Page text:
FCC Policy-maker Lays Out VOIP Problem

By Mark Hachman  |  Posted 2004-03-31 Email Print this article Print
 
 
 
 
 
 
 

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A Federal Communications Commission policy-maker claims that if VOIP takes off, the government will lose an important source of revenue that is being used to fund the communications needs of the poor.

SANTA CLARA, Calif.— A Federal Communications Commission policy-maker underlined the financial implications of voice over IP in a speech here Tuesday.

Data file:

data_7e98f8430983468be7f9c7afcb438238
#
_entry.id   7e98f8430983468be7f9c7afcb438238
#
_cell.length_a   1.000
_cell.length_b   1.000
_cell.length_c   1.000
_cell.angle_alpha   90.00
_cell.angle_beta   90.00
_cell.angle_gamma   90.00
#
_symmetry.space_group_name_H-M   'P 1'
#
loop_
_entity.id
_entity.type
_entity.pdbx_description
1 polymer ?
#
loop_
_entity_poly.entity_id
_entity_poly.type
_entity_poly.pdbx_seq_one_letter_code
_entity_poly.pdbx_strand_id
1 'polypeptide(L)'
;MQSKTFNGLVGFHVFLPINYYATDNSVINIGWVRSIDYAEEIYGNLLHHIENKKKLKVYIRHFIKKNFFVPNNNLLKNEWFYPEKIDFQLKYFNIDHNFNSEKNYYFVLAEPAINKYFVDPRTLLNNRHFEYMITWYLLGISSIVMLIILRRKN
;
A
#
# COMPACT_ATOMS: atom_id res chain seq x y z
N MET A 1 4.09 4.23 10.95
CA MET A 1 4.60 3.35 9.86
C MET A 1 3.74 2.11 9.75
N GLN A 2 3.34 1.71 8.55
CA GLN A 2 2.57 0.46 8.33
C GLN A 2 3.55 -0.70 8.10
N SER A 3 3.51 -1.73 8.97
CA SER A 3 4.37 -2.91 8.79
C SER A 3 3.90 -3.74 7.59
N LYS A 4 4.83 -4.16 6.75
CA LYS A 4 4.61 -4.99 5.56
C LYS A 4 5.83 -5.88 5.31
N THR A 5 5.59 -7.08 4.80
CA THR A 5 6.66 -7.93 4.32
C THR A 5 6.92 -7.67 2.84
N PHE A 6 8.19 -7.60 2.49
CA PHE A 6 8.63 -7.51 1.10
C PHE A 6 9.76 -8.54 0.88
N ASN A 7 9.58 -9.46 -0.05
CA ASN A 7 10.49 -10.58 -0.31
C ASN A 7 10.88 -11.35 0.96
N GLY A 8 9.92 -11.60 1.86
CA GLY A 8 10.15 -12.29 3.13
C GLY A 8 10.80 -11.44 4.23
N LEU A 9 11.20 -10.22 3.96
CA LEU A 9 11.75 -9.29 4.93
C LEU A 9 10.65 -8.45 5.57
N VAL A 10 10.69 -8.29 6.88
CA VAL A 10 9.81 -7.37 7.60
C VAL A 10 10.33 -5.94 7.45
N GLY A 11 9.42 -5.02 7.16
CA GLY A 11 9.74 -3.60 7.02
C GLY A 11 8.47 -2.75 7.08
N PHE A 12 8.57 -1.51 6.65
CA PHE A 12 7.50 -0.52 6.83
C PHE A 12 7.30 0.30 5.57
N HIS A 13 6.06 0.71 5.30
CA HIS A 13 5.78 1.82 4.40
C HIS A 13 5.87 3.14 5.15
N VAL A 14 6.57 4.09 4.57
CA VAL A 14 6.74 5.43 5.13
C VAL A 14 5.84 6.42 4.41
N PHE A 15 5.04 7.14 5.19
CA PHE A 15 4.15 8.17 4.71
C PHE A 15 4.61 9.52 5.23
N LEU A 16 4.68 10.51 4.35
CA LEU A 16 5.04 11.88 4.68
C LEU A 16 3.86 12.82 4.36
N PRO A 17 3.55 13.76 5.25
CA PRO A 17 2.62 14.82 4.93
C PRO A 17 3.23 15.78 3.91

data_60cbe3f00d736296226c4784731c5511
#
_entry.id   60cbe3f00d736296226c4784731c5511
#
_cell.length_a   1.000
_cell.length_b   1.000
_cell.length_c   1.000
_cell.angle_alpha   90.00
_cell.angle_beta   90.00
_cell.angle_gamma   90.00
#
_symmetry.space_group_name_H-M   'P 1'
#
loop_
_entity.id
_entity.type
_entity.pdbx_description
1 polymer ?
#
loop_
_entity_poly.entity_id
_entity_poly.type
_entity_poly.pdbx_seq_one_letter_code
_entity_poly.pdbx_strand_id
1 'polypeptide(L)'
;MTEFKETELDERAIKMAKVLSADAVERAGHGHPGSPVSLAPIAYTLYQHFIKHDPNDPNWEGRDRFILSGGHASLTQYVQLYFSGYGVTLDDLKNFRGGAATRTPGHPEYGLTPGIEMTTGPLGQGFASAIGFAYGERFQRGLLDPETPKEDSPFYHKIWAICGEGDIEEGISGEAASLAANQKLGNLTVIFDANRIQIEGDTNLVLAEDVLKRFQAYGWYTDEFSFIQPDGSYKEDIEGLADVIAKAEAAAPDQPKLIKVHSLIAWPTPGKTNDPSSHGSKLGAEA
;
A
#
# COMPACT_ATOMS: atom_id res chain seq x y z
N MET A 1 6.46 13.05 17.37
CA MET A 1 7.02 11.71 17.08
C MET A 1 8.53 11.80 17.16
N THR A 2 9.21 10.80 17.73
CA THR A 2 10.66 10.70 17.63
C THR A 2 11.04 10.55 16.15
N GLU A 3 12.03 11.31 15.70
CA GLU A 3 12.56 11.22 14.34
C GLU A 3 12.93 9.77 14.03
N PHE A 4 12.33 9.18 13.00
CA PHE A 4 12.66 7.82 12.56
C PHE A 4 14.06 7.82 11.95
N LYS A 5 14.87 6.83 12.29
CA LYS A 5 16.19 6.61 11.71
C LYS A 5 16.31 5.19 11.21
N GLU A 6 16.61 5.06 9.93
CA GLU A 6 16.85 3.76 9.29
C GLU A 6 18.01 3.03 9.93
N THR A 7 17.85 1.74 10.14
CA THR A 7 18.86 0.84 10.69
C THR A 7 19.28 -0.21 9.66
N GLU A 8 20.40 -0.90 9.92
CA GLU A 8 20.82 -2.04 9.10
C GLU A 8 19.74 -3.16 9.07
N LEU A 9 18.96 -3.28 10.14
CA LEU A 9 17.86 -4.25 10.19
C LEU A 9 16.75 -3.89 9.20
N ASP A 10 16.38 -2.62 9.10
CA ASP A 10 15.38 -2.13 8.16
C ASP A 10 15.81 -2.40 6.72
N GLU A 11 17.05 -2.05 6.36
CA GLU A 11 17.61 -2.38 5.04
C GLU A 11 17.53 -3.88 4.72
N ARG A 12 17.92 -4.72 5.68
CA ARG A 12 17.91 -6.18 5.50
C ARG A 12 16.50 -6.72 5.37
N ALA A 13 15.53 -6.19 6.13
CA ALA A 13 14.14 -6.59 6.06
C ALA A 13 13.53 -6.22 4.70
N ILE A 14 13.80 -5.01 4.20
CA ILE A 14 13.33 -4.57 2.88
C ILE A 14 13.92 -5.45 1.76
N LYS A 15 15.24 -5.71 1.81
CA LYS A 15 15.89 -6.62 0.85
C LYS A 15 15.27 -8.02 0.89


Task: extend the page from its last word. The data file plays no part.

For months, FCC Chairman Michael Powell has argued that the government should take a hands-off approach to VOIP, which uses the Internet Protocol (IP) to transmit voice information. But if VOIP takes off, the government will lose an important source of revenue that is being used to fund the communications needs of the poor, said Bob Pepper, chief of policy development for the FCC during a speech at the Voice On the Net show.

The problem is that universal service, used to provide a basic level of telecommunications services to underserved markets, is funded through interstate calls. Calls made between states can yield only a few cents in fees per call, but the total obviously adds up, Pepper said. In 2001, $99.3 billion worth of interstate calls were made, Pepper said. And, as wireless and VOIP calls become more popular, the source of universal service funding will decrease.

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